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A few weeks back, when I wrote about Bob Dylan selling his song catalog, I figured that that would be that.
Little did I realize how this is not a one-off but becoming something of a trending phenomenon.
This past week Neil Young sold half of the rights to his 1,180-song catalog to Hipgnosis Songs Fund Ltd. (Jimmy Iovine and Lindsey Buckingham also sold.)
That disclaimer up there: It is at the bottom of a homepage of legalese. This is serious business. Go beyond the homepage at your peril.
In the site, which is, make no mistake, about making money, not music, there is this description:
“The Company’s Investment Adviser is The Family (Music) Limited, which was founded by Merck Mercuriadis, former manager of globally successful recording artists, such as Elton John, Guns N’ Roses, Morrissey, Iron Maiden and Beyoncé, and hit songwriters such as Diane Warren, Justin Tranter and The-Dream, and former CEO of The Sanctuary Group plc. The Investment Adviser has assembled an Advisory Board of highly successful music industry experts which include award winning members of the artist, songwriter, publishing, legal, financial, recorded music and music management communities, all with in-depth knowledge of music publishing. Members of The Family (Music) Limited Advisory Board include Nile Rodgers, The-Dream, Giorgio Tuinfort, Starrah, Nick Jarjour, David Stewart, Bill Leibowitz, Ian Montone, Rodney Jerkins, Bjorn Lindvall and Chris Helm.”
Bet you never thought you would see Iron Maiden and Beyoncé in the same sentence.
According to a story in the New York Times in December 2020, Mercuriadis, whose fund then had spent $1.7-billion on hoovering up catalogs—Times: “Hipgnosis owns, in full or in part, 188 songs by Jack Antonoff, a collaborator of Taylor Swift; 197 by Debbie Harry and Chris Stein of Blondie; 814 by RZA of the Wu-Tang Clan; 315 by Mark Ronson; 1,068 by Dave Stewart of Eurythmics; and production royalties for 108 tracks by the hip-hop producer Timbaland”—said that he’s doing it because “I wanted to be able to do something that would contribute to having the music industry recognize that the songwriter and the producer are really the star of the show.”
So by buying up the catalogs, said songwriters and producers get more ready pocket money than they would have otherwise had. I must admit I am a bit mystified as to how producers make money off the deal, though I suspect they must.
Clearly, Mercuriadis, who may be a fan with exceedingly deep pockets, to say nothing of ready access to the pockets of others, isn’t doing this entirely for Sir Gawain-pure purposes. There isn’t that large warning on the top of the Hipgnosis page because all ye who enter are going to come out unscathed: this is about betting on the come.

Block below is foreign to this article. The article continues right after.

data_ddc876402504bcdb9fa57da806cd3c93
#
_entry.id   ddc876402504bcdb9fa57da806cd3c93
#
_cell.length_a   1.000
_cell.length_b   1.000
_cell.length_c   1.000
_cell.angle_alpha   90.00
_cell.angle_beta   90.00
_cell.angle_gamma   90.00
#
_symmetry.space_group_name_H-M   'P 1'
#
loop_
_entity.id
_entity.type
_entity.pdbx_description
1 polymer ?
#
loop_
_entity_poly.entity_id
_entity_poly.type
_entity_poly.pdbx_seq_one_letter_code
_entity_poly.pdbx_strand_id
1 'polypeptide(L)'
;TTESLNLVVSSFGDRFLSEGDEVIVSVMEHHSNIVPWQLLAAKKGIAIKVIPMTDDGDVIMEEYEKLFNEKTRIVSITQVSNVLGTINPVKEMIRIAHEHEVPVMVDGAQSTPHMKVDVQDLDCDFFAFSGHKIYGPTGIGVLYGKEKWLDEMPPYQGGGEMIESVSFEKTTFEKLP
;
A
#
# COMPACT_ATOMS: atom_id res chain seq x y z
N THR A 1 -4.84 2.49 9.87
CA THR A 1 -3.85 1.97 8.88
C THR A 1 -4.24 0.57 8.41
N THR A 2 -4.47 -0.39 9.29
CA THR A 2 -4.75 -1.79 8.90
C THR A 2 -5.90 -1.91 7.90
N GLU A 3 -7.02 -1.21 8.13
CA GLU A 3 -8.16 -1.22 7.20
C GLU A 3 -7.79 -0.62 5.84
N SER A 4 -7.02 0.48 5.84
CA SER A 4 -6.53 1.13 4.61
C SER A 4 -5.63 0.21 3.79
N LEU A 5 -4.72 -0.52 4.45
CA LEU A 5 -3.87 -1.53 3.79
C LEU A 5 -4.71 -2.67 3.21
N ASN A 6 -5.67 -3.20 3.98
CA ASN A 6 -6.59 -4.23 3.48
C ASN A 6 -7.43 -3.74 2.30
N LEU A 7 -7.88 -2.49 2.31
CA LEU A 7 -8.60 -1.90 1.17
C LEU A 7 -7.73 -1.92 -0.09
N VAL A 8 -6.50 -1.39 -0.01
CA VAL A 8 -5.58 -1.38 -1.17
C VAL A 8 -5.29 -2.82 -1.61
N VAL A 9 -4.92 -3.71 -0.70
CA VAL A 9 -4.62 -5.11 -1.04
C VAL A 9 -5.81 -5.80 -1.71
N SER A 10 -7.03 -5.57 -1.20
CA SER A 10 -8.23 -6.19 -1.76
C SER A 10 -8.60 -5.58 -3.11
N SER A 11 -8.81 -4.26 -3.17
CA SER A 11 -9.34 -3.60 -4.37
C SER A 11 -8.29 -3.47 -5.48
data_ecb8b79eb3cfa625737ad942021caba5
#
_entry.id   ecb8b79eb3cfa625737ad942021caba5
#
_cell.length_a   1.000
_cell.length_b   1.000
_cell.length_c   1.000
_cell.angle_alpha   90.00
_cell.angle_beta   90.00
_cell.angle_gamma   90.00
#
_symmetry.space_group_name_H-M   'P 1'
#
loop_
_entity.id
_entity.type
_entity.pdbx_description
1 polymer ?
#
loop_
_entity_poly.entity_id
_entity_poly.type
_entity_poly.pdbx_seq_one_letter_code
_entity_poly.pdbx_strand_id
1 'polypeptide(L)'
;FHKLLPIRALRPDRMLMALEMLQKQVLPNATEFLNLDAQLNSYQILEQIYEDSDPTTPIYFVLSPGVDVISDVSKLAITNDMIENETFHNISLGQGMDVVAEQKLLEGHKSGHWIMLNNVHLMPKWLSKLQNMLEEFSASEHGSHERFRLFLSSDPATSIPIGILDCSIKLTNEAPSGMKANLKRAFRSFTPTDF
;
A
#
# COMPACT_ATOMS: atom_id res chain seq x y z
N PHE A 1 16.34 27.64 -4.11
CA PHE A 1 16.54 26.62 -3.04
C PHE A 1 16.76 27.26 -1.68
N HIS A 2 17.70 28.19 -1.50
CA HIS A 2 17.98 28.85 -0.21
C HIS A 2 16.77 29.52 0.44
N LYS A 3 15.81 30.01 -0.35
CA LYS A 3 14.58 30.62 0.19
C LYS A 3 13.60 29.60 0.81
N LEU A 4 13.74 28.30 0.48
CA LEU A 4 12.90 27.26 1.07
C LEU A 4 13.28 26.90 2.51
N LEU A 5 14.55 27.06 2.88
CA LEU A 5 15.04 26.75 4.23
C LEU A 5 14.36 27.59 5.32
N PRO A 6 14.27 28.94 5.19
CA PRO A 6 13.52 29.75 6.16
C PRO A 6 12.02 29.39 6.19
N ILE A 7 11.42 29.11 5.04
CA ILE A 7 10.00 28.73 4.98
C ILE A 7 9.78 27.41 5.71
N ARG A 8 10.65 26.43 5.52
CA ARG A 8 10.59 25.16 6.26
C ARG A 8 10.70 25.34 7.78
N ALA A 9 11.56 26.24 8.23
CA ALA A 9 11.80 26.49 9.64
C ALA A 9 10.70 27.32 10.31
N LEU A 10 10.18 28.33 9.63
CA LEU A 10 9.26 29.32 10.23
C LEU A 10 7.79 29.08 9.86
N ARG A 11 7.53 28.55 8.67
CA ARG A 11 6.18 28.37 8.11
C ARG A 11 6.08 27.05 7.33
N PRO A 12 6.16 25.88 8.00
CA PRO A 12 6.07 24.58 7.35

I can still remember buying my first Neil Young album—yes, back then there were two recorded media: LPs and 45s—Everybody Knows This Is Nowhere in 1969 and playing it over and over and over again on the record player. Yes, “record player,” because although it was a stereo, it was the sort of cheap thing that a teenager could afford. Play side one, flip it over; play side two. “Down by the River” and “Cowgirl in the Sand” were my two favorite cuts. They were the last songs on either side, so I had to listen to the other seven songs to get there. Not that I minded.
What’s more, it is notable how, time-wise*, there is so little music there:
• “Cinnamon Girl,” 2:58
• “Everybody Knows This Is Nowhere,” 2.26
• “Round & Round (It Won’t Be Long),” 5:49
• “The Losing End (When You’re On),” 4:03
• “Running Dry (Requiem for the Rockets),” 5:30
It is somewhat remarkable that of the three songs on side two—“The Losing End,” “Running Dry” and “Cowgirl in the Sand,”—“Cowgirl” is longer than the other two combined: 10:06. (To complete the set: “Down by the River”: 9:13.)
That was music that had a formative influence on me. Just like one’s high school love, it has a lasting effect, even though with time memory morphs such that there is something that is real, but something, something bigger, that wasn’t quite the way it was. Still, it is special in a way that subsequent things aren’t.
So in the context of Everybody Knows This Is Nowhere, the music is something that has a resonance with me in a way that the subsequent Neil Young albums I’ve owned doesn’t. (At this point I could make a comment about Trans, but I won’t.)
We pay money. We buy an album. We pay money. We get a concert ticket. We listen. We see. We don’t think much about it.
Is the musician making money? Is the musician able to pay the rent? Buy groceries? Go to the dentist?
Undoubtedly, early in his career, Neil Young faced those and other issues that didn’t really occur to the rest of us.
And now, half a century later, Young is taking much of what he has created and turning it into ready cash.
It is hard to think about music that way.
But there it is.
And Mercuriadis and many others are looking at it the same way others look at Bitcoin or shares of Tesla.
*This shouldn’t be construed as indicating that the length of a composition/performance indicate how much “music” there is. Sometime less is truly more.